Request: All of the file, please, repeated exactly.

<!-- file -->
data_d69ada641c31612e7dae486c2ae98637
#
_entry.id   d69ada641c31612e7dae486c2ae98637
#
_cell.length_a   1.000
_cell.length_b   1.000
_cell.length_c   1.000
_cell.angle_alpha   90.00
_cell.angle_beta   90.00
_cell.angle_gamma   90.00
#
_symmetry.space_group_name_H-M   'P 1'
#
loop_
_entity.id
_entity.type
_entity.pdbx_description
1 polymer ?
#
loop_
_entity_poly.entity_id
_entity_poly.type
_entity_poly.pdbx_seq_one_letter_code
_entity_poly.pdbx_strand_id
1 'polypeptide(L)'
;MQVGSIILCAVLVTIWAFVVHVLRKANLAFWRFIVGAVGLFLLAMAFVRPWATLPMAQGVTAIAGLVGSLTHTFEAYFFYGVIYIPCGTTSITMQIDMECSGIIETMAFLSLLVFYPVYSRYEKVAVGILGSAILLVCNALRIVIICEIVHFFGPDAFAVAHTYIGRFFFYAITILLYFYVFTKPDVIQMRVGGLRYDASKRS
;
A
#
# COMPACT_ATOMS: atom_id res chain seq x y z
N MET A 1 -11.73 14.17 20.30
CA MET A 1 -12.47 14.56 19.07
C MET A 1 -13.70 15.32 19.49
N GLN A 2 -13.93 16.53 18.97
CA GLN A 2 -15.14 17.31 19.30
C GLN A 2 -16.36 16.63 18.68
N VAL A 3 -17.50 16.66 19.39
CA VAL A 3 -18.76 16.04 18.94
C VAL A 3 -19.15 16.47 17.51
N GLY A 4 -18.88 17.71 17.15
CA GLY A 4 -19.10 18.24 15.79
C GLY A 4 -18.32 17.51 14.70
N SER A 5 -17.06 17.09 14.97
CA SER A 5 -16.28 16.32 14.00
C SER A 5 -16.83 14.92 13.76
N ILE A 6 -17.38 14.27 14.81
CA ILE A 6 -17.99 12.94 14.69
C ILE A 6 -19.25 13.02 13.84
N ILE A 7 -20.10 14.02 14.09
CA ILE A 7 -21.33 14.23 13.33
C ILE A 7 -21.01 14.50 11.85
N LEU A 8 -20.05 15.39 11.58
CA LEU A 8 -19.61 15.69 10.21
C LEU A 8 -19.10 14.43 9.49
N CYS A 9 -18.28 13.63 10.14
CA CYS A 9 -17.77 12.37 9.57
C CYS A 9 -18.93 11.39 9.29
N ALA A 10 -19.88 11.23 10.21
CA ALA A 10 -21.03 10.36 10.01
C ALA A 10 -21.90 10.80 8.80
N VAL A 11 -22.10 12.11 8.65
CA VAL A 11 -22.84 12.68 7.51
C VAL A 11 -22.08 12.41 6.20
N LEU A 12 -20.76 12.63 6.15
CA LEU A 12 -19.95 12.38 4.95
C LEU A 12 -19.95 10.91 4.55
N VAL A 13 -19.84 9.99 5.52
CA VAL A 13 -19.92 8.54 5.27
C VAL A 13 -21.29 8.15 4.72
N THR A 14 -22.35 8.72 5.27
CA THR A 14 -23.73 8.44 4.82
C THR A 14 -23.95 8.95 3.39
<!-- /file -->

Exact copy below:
data_d69ada641c31612e7dae486c2ae98637
#
_entry.id   d69ada641c31612e7dae486c2ae98637
#
_cell.length_a   1.000
_cell.length_b   1.000
_cell.length_c   1.000
_cell.angle_alpha   90.00
_cell.angle_beta   90.00
_cell.angle_gamma   90.00
#
_symmetry.space_group_name_H-M   'P 1'
#
loop_
_entity.id
_entity.type
_entity.pdbx_description
1 polymer ?
#
loop_
_entity_poly.entity_id
_entity_poly.type
_entity_poly.pdbx_seq_one_letter_code
_entity_poly.pdbx_strand_id
1 'polypeptide(L)'
;MQVGSIILCAVLVTIWAFVVHVLRKANLAFWRFIVGAVGLFLLAMAFVRPWATLPMAQGVTAIAGLVGSLTHTFEAYFFYGVIYIPCGTTSITMQIDMECSGIIETMAFLSLLVFYPVYSRYEKVAVGILGSAILLVCNALRIVIICEIVHFFGPDAFAVAHTYIGRFFFYAITILLYFYVFTKPDVIQMRVGGLRYDASKRS
;
A
#
# COMPACT_ATOMS: atom_id res chain seq x y z
N MET A 1 -11.73 14.17 20.30
CA MET A 1 -12.47 14.56 19.07
C MET A 1 -13.70 15.32 19.49
N GLN A 2 -13.93 16.53 18.97
CA GLN A 2 -15.14 17.31 19.30
C GLN A 2 -16.36 16.63 18.68
N VAL A 3 -17.50 16.66 19.39
CA VAL A 3 -18.76 16.04 18.94
C VAL A 3 -19.15 16.47 17.51
N GLY A 4 -18.88 17.71 17.15
CA GLY A 4 -19.10 18.24 15.79
C GLY A 4 -18.32 17.51 14.70
N SER A 5 -17.06 17.09 14.97
CA SER A 5 -16.28 16.32 14.00
C SER A 5 -16.83 14.92 13.76
N ILE A 6 -17.38 14.27 14.81
CA ILE A 6 -17.99 12.94 14.69
C ILE A 6 -19.25 13.02 13.84
N ILE A 7 -20.10 14.02 14.09
CA ILE A 7 -21.33 14.23 13.33
C ILE A 7 -21.01 14.50 11.85
N LEU A 8 -20.05 15.39 11.58
CA LEU A 8 -19.61 15.69 10.21
C LEU A 8 -19.10 14.43 9.49
N CYS A 9 -18.28 13.63 10.14
CA CYS A 9 -17.77 12.37 9.57
C CYS A 9 -18.93 11.39 9.29
N ALA A 10 -19.88 11.23 10.21
CA ALA A 10 -21.03 10.36 10.01
C ALA A 10 -21.90 10.80 8.80
N VAL A 11 -22.10 12.11 8.65
CA VAL A 11 -22.84 12.68 7.51
C VAL A 11 -22.08 12.41 6.20
N LEU A 12 -20.76 12.63 6.15
CA LEU A 12 -19.95 12.38 4.95
C LEU A 12 -19.95 10.91 4.55
N VAL A 13 -19.84 9.99 5.52
CA VAL A 13 -19.92 8.54 5.27
C VAL A 13 -21.29 8.15 4.72
N THR A 14 -22.35 8.72 5.27
CA THR A 14 -23.73 8.44 4.82
C THR A 14 -23.95 8.95 3.39